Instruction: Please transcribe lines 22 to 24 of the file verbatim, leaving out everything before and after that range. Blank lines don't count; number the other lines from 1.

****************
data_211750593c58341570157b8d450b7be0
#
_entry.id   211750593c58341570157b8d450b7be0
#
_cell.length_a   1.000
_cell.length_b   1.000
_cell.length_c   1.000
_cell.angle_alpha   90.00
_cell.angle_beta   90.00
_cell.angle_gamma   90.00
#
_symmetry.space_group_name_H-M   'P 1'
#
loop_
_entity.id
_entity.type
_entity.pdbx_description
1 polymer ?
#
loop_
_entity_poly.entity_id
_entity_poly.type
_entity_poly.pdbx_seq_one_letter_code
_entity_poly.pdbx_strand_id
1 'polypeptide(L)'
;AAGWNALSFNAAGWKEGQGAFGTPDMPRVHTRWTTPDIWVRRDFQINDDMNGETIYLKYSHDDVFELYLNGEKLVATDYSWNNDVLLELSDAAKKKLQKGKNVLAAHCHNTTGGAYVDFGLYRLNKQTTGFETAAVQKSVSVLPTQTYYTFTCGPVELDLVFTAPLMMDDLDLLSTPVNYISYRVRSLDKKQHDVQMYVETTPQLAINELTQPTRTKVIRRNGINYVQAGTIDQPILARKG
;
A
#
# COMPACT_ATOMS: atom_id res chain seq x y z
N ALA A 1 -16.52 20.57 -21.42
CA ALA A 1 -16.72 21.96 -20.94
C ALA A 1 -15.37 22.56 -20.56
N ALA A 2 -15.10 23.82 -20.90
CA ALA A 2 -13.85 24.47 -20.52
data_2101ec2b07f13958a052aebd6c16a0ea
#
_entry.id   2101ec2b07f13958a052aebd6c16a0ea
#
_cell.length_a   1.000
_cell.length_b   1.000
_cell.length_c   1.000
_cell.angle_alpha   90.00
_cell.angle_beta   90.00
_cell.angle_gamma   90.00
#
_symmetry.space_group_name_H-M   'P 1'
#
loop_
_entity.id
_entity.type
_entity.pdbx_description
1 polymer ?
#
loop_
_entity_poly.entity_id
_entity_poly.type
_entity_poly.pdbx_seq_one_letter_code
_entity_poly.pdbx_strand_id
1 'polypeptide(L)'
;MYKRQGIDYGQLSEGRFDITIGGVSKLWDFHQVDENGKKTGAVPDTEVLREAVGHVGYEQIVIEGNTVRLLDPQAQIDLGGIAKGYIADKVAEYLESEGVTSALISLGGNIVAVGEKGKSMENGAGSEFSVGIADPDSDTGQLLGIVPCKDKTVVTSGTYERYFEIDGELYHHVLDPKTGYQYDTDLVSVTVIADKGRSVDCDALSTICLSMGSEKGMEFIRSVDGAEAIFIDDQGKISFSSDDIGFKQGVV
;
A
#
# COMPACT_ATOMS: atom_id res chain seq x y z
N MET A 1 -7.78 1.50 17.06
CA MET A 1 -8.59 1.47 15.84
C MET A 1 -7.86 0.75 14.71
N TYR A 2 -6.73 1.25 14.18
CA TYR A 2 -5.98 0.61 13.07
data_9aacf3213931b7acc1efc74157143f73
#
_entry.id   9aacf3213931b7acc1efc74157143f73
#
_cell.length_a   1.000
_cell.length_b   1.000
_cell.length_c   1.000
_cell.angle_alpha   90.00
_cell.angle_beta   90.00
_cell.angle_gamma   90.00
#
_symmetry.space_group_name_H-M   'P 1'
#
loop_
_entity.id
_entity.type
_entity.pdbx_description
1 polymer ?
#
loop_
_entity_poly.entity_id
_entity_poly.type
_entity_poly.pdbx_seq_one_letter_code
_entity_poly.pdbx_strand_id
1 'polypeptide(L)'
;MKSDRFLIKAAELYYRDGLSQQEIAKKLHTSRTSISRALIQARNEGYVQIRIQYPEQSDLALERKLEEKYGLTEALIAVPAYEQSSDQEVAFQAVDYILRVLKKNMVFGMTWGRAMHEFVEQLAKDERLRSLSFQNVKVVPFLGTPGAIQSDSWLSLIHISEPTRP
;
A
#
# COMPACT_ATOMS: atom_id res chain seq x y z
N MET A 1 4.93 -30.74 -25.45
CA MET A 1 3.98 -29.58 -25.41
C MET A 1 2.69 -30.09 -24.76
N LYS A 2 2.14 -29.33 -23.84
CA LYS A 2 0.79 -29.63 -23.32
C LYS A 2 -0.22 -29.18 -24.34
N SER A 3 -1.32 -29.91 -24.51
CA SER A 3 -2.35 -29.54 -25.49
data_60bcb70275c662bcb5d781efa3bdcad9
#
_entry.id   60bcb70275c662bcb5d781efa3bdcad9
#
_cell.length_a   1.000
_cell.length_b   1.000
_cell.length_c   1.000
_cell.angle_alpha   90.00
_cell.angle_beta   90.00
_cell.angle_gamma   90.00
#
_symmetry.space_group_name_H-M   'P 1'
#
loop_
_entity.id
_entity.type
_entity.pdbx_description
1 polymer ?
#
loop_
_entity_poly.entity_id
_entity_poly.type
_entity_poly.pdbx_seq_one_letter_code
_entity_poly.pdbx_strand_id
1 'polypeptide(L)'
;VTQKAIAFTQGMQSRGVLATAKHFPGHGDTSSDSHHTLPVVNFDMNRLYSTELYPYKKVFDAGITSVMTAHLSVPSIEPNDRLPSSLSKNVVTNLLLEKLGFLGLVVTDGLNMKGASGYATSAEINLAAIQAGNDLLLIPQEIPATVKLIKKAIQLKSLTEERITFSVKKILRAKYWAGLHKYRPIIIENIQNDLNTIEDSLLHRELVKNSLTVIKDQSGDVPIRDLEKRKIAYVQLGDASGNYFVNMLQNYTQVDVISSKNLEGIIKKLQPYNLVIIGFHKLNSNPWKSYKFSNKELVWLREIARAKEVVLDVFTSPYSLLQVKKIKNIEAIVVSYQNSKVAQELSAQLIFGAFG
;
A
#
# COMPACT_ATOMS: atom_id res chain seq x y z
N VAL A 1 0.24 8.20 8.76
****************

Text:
_entity_poly.type
_entity_poly.pdbx_seq_one_letter_code
_entity_poly.pdbx_strand_id